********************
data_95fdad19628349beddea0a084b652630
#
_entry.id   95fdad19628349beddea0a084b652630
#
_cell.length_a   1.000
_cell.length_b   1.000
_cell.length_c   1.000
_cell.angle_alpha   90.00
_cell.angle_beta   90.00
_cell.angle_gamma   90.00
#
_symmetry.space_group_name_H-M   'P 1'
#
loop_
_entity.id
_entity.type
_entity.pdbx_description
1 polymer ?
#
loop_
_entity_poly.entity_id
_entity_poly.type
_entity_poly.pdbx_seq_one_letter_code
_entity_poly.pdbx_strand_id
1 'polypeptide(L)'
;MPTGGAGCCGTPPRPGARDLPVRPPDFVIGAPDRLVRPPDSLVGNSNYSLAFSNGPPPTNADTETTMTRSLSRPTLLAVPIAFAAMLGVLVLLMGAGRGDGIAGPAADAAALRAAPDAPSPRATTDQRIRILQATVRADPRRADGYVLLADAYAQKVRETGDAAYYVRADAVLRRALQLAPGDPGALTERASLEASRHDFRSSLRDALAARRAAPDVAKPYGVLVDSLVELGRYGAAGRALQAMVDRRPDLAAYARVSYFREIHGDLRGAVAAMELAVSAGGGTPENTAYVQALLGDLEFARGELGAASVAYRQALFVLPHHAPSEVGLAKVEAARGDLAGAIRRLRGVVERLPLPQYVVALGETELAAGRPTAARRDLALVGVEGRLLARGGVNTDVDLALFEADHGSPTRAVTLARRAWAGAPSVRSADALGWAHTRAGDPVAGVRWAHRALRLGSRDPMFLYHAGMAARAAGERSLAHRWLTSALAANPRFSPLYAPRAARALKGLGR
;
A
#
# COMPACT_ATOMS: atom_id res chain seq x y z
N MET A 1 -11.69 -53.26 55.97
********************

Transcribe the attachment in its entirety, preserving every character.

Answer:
data_95fdad19628349beddea0a084b652630
#
_entry.id   95fdad19628349beddea0a084b652630
#
_cell.length_a   1.000
_cell.length_b   1.000
_cell.length_c   1.000
_cell.angle_alpha   90.00
_cell.angle_beta   90.00
_cell.angle_gamma   90.00
#
_symmetry.space_group_name_H-M   'P 1'
#
loop_
_entity.id
_entity.type
_entity.pdbx_description
1 polymer ?
#
loop_
_entity_poly.entity_id
_entity_poly.type
_entity_poly.pdbx_seq_one_letter_code
_entity_poly.pdbx_strand_id
1 'polypeptide(L)'
;MPTGGAGCCGTPPRPGARDLPVRPPDFVIGAPDRLVRPPDSLVGNSNYSLAFSNGPPPTNADTETTMTRSLSRPTLLAVPIAFAAMLGVLVLLMGAGRGDGIAGPAADAAALRAAPDAPSPRATTDQRIRILQATVRADPRRADGYVLLADAYAQKVRETGDAAYYVRADAVLRRALQLAPGDPGALTERASLEASRHDFRSSLRDALAARRAAPDVAKPYGVLVDSLVELGRYGAAGRALQAMVDRRPDLAAYARVSYFREIHGDLRGAVAAMELAVSAGGGTPENTAYVQALLGDLEFARGELGAASVAYRQALFVLPHHAPSEVGLAKVEAARGDLAGAIRRLRGVVERLPLPQYVVALGETELAAGRPTAARRDLALVGVEGRLLARGGVNTDVDLALFEADHGSPTRAVTLARRAWAGAPSVRSADALGWAHTRAGDPVAGVRWAHRALRLGSRDPMFLYHAGMAARAAGERSLAHRWLTSALAANPRFSPLYAPRAARALKGLGR
;
A
#
# COMPACT_ATOMS: atom_id res chain seq x y z
N MET A 1 -11.69 -53.26 55.97